The view from Coldstream: Flags, a line and a last minute plea
By Scott Waggoner Edited by Gwendolyn Weiler
On a brisk morning in Irmo, voters at the Coldstream precinct piled into Nursery Road Elementary School to cast their vote. About 80 voters formed a long line, which spilled into the school's cafeteria from the front lobby. Some voters showed pride for their country wearing American flag T-shirts, while one voter's car had a bumper sticker of the Gadsden flag, which illustrates the words "Don't tread on me," a motto popular among Tea Party supporters.
Mary Kennerly, principal for Nursery Road Elementary for 21 years, greeted all voters as they walked up the stairs of the school. She asked them to vote for Roberta Ferrell, who was running for the Lexington-Richland District 5 school board. Kennerly was there since 9 a.m. and planned to stay two more hours, running on a mug of coffee to maintain her enthusiasm when greeting each voter.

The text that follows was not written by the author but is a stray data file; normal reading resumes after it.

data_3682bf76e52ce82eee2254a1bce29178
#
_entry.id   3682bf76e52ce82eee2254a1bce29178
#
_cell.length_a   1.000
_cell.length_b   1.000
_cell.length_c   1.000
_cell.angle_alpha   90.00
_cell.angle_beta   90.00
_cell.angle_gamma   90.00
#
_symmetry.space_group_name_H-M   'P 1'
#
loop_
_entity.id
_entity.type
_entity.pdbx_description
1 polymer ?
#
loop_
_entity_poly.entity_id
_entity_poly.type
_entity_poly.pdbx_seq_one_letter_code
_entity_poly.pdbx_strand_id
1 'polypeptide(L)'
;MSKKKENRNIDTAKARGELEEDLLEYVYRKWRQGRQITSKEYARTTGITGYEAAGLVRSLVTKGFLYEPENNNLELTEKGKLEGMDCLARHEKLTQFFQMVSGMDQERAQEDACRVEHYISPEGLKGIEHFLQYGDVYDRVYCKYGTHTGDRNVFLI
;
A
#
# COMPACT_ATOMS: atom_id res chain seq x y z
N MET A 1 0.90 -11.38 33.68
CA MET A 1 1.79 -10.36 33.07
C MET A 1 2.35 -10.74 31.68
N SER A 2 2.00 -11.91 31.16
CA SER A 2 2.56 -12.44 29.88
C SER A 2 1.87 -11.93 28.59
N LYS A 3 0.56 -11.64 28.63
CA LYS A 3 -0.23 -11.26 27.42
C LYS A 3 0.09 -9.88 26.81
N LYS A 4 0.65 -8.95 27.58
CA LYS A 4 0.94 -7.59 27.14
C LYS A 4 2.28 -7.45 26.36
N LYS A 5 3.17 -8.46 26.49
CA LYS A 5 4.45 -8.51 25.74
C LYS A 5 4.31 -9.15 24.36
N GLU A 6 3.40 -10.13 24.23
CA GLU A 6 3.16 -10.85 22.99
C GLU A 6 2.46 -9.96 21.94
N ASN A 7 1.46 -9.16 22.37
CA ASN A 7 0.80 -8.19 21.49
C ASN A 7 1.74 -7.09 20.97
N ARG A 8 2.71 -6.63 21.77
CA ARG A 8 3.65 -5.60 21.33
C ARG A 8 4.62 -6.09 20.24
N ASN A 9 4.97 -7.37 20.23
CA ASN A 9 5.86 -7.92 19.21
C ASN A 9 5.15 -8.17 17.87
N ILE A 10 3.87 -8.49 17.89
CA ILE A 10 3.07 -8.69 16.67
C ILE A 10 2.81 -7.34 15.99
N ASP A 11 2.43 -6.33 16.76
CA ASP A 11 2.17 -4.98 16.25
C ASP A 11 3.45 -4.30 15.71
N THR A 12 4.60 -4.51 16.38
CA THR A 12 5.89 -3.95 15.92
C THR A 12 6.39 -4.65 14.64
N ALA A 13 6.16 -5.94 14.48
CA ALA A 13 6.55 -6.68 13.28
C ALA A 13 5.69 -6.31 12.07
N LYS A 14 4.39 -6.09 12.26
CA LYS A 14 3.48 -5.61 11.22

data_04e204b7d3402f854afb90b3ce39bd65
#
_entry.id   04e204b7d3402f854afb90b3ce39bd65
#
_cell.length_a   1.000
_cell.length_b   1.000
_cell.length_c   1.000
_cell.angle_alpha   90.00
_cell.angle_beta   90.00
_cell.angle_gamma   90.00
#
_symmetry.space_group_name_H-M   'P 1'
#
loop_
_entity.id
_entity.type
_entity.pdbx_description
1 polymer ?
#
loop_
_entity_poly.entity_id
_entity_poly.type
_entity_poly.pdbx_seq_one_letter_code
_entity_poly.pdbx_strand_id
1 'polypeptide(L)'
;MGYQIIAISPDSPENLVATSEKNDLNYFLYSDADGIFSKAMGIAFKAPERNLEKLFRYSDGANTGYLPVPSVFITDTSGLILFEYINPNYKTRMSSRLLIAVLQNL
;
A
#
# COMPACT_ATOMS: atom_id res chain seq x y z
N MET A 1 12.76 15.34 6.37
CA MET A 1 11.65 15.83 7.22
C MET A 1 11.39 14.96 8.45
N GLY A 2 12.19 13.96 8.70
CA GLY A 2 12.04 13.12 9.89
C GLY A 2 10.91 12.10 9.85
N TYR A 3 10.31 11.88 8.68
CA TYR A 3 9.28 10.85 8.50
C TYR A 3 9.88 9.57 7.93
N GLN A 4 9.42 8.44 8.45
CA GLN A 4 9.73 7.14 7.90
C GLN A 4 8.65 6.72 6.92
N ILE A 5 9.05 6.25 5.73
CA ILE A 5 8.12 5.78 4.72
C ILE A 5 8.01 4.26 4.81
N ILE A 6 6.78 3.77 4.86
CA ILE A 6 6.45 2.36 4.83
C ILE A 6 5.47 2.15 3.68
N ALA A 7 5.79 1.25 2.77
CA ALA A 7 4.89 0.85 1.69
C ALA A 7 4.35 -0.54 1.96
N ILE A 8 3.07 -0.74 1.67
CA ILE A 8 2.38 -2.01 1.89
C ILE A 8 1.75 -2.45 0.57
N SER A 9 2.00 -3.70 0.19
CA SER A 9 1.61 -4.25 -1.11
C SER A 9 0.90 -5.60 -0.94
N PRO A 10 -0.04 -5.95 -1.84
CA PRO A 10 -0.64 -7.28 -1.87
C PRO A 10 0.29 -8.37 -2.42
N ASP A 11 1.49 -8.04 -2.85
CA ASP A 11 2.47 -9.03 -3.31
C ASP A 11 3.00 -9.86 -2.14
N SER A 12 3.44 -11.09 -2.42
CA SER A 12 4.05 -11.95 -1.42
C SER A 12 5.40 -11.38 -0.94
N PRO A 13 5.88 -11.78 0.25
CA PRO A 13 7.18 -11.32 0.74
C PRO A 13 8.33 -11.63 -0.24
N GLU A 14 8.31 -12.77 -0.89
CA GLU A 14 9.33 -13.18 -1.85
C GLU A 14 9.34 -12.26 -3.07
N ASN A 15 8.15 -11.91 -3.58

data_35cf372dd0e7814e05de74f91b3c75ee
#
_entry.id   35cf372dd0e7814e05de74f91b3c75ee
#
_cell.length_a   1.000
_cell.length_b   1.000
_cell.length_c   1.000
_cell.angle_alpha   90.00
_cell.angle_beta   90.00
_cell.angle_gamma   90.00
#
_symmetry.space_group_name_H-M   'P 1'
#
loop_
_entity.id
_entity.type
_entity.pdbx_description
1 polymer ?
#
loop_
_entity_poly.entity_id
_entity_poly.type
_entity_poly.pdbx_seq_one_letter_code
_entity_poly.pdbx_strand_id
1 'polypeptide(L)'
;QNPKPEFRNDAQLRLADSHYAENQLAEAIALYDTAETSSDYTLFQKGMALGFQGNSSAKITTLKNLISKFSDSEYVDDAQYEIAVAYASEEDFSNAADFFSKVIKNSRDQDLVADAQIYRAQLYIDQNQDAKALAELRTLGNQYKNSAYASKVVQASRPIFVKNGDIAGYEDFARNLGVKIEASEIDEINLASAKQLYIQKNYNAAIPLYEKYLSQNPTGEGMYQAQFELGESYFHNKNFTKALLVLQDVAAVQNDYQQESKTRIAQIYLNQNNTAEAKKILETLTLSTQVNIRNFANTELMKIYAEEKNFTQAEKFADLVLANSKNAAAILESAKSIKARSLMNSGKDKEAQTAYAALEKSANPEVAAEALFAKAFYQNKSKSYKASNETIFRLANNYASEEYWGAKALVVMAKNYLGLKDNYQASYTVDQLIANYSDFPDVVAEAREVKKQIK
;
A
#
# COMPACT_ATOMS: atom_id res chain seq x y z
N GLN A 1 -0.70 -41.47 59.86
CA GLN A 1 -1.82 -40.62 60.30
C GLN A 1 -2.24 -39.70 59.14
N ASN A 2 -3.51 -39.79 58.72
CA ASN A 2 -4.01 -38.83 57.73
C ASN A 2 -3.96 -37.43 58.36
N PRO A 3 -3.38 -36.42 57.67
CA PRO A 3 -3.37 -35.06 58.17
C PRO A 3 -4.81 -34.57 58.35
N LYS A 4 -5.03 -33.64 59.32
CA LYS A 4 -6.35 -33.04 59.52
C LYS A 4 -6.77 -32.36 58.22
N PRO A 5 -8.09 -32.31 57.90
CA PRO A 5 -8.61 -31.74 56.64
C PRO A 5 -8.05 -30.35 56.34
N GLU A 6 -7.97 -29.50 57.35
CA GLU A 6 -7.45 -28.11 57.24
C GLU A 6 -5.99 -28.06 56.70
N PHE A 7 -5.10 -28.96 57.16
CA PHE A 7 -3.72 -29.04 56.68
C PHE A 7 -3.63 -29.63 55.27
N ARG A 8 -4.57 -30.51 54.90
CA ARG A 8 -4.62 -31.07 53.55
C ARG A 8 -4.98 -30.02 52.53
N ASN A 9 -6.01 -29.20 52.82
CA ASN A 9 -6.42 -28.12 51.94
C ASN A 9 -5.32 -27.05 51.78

It was calm inside the school, where voters kept to themselves. The wait to vote was about 30 minutes and voters didn't appear to be in any hurry. Many brought their kids and were busy entertaining them while they waited. All six of the machines were working fine except for one, which needed to be replaced at 9 a.m.
Two poll workers helped a disabled man in his car cast his vote on one of the portable machines. The two workers stood in front of the car to prevent anybody who was walking by from seeing how he voted.
Poll workers Paula Langston and Amy Long enjoyed working the polls and were impressed with the turnout. Long said she worked during the summer primaries, where she saw a far less turnout than today.